HR · 6 June 2016

Majority of UK entrepreneurs set to increase hiring in the next 12 months

63 per cent of entrepreneurs anticipate they’ll employ a new staff member in the next year

British entrepreneurs will step up the rate at which they hire new staff in the next 12 months, with more than six-in-ten claiming they’ll likely make at least one additional hire.

According to the latest EY Global Job Creation Survey, 63 per cent of entrepreneurs anticipate they’ll employ a new staff member in the next year – a significantly higher proportion than in 2015, when just 44.5 per cent expected their workforce to grow in last year’s corresponding period.

A survey of almost 3,000 entrepreneurs revealed that the average rate at which business owners expect their workforce to grow in 2016 was 12 per cent, compared with 9.3 per cent in 2015.

Interestingly, 12 per cent of the new hires made by entrepreneurs are expected to be young employees looking for their first role. EY UK’s Stuart Watson said that this was a positive step.

“It is particularly encouraging to see entrepreneurs’ plans to create growth and opportunity for young people, with four fifths of British entrepreneurs saying young people were important to their growth strategy,” Watson said.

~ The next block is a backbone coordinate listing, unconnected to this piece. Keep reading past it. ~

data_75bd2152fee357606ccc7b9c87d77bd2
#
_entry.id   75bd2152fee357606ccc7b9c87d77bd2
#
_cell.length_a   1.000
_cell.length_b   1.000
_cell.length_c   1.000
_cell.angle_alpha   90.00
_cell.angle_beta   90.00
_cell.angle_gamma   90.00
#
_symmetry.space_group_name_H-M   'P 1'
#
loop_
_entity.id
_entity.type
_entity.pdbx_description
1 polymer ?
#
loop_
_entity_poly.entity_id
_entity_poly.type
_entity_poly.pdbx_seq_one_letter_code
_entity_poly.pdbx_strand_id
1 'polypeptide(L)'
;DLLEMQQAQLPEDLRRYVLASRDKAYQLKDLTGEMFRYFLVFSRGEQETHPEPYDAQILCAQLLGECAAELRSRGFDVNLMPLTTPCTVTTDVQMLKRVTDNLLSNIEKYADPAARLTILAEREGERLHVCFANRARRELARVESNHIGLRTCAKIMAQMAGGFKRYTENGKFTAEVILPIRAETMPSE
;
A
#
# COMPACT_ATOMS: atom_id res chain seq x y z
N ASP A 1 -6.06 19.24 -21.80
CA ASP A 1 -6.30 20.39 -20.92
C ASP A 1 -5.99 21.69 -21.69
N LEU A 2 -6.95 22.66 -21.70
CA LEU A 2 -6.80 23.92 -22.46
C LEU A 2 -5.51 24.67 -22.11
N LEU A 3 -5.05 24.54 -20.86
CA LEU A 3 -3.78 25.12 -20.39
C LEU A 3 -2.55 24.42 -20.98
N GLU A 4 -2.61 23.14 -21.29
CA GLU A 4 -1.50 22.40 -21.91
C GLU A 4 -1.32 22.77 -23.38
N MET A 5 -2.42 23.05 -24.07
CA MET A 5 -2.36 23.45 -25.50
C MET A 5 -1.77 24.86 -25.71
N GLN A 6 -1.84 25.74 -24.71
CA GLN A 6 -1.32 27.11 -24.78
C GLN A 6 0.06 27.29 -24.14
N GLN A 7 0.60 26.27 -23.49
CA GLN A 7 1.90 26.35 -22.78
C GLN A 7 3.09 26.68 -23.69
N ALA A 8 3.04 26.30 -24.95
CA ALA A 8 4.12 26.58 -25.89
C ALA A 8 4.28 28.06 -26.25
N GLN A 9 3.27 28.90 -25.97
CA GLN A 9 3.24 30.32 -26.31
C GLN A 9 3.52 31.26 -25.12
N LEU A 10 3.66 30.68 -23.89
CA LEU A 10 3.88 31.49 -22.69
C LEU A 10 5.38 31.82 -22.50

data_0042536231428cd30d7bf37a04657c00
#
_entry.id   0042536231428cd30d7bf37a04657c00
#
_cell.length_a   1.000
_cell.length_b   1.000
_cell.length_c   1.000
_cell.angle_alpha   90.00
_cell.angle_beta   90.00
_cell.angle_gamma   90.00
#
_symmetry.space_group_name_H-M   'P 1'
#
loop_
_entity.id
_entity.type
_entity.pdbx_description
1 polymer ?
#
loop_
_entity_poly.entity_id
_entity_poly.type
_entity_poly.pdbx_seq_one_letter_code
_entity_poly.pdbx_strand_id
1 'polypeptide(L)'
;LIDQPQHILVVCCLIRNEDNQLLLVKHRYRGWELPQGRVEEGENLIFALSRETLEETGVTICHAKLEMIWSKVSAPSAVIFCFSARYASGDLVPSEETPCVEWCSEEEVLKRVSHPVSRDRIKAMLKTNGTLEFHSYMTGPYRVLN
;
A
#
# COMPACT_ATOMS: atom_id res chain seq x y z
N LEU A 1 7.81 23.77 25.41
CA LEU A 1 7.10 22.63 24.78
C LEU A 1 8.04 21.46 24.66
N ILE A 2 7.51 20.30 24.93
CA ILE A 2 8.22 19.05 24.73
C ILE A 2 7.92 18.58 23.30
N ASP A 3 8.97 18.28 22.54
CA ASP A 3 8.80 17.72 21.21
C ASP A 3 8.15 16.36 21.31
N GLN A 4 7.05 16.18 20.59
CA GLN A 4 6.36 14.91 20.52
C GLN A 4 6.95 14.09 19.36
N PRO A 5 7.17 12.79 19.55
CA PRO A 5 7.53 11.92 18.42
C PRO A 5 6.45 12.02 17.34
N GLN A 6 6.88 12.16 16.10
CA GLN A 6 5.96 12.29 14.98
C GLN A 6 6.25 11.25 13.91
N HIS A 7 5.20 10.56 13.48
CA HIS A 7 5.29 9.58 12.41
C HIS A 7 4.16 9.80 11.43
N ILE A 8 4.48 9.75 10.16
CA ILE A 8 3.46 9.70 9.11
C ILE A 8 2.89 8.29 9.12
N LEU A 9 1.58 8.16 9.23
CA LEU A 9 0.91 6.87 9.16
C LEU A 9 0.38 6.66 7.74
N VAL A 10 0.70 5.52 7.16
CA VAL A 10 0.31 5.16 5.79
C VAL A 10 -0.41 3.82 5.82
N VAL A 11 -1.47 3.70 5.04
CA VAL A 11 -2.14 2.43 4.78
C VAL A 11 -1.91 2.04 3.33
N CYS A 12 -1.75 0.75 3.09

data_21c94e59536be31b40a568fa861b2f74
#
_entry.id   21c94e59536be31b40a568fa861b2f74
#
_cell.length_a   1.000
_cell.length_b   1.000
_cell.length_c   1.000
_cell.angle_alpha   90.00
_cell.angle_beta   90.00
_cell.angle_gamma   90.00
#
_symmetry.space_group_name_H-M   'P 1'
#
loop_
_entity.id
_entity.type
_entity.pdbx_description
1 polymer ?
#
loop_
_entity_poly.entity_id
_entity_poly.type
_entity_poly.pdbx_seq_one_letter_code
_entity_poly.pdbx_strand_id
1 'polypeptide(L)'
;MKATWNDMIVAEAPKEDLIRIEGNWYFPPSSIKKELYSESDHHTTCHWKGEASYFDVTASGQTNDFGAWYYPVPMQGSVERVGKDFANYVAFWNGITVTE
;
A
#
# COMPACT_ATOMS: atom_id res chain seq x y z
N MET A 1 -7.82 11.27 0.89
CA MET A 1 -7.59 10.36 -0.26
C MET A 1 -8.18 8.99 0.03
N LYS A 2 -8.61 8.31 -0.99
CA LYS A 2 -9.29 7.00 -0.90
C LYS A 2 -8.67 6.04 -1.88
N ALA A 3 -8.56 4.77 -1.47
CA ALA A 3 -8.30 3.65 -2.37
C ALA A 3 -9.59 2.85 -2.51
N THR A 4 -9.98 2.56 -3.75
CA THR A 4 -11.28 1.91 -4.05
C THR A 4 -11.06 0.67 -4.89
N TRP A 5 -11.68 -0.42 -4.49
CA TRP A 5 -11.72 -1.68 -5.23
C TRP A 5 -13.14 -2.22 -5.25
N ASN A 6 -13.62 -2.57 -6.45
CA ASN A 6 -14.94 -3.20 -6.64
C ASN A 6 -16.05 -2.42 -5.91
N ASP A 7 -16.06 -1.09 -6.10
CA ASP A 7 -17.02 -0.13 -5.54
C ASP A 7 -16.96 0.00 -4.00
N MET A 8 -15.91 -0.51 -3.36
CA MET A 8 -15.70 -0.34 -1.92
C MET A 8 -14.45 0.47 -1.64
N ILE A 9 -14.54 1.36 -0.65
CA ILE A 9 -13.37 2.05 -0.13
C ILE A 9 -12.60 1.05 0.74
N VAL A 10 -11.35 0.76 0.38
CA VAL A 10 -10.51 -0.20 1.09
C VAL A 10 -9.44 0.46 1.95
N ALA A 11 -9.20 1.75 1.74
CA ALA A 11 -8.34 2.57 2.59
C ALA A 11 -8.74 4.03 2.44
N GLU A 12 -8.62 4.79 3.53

“UK entrepreneurs are in a good place with rising confidence in domestic and global economy underpinning plans to hire more than last year,” added Watdon.

The results of the survey revealed that 29 per cent of the employee’s entrepreneurs expect to hire will come from overseas.

The latest survey results from EY back up recent data published by the government, which revealed that staff numbers in more than a quarter of Britain’s small businesses grew in 2015.

Following the publication of the results of the Small Business Survey, small business minister Anna Soubry commented: “It’s good news that small firms continue to employ more people. This survey shines a light on the small businesses that drive our economy and employ millions of people.”

Read on to find out why workers in smaller firms are less likely to feel ignored as those in larger corporates.

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ABOUT THE EXPERT

Fred Heritage was previously deputy editor at Business Advice. He has a BA in politics and international relations from the University of Kent and an MA in international conflict from Kings College London.

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